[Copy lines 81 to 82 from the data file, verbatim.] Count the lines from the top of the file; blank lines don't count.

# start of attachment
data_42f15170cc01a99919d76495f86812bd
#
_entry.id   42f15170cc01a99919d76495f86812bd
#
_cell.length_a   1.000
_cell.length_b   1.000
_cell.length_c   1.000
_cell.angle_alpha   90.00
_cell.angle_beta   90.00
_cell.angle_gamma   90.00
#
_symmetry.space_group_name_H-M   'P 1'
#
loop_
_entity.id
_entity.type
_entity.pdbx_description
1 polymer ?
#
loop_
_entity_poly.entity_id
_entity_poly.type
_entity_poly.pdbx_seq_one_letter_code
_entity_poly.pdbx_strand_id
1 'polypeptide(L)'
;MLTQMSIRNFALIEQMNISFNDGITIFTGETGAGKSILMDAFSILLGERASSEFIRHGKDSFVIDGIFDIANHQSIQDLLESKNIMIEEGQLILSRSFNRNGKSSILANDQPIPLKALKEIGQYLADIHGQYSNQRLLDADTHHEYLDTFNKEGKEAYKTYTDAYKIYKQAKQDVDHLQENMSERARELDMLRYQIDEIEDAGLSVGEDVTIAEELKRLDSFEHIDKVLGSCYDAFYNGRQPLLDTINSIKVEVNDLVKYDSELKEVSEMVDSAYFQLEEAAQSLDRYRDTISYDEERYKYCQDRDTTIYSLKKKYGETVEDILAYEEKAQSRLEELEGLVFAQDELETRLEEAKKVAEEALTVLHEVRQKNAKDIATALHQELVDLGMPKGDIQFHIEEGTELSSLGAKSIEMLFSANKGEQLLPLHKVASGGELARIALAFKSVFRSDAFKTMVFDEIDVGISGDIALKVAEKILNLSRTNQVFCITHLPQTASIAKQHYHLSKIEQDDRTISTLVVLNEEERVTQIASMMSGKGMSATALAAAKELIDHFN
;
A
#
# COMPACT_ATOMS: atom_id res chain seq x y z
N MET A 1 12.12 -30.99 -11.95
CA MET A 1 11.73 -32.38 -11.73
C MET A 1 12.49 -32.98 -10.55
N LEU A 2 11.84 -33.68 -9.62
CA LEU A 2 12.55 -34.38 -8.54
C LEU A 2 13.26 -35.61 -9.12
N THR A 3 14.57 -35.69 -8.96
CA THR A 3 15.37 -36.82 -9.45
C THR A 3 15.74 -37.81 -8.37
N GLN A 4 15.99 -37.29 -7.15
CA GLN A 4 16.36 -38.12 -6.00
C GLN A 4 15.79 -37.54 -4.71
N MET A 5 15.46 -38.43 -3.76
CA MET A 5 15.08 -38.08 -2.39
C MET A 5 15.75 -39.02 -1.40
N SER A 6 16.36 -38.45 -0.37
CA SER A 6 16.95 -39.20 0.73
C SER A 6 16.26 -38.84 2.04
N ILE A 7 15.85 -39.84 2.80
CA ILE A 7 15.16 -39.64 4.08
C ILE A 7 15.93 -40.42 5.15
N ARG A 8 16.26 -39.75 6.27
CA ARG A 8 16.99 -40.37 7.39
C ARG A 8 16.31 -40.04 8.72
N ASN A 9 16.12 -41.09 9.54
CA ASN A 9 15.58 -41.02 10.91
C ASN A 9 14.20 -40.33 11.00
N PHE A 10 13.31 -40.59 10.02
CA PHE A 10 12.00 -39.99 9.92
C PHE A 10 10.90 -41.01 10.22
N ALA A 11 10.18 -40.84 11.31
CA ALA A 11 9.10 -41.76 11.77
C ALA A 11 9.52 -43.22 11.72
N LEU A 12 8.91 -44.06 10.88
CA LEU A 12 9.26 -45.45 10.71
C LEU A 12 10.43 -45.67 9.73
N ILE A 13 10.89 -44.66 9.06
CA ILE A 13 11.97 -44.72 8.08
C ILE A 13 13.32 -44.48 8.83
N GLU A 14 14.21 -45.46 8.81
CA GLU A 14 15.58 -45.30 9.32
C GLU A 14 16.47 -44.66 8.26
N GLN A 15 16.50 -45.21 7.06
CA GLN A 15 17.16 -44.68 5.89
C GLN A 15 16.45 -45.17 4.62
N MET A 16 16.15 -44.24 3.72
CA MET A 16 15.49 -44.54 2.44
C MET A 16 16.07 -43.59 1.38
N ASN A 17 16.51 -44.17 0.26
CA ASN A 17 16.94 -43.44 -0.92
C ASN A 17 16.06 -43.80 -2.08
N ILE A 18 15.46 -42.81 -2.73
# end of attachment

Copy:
C ASN A 17 16.06 -43.80 -2.08
N ILE A 18 15.46 -42.81 -2.73